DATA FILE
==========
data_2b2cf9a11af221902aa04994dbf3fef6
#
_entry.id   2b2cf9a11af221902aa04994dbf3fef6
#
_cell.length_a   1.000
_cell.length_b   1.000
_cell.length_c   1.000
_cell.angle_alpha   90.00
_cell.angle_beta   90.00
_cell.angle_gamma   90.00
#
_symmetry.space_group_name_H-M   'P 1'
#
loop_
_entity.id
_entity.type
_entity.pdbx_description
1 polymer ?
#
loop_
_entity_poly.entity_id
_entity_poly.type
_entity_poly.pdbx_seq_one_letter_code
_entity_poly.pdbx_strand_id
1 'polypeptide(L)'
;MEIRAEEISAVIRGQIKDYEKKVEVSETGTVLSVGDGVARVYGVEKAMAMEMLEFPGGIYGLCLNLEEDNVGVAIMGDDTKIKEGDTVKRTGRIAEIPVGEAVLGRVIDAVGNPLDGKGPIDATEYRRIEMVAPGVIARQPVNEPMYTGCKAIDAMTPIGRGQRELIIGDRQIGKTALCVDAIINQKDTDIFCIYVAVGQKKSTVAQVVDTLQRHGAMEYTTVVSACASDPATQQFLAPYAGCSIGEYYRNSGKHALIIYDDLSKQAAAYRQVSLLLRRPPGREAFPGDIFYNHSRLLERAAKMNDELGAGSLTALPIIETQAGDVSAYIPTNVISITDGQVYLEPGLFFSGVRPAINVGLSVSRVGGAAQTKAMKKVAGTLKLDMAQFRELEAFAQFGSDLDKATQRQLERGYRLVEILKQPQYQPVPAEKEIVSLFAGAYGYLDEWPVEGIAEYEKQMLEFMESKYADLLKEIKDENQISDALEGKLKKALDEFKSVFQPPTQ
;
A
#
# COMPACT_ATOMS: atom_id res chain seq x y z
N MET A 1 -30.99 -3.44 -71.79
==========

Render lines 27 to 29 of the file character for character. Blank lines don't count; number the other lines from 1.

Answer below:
;
A
#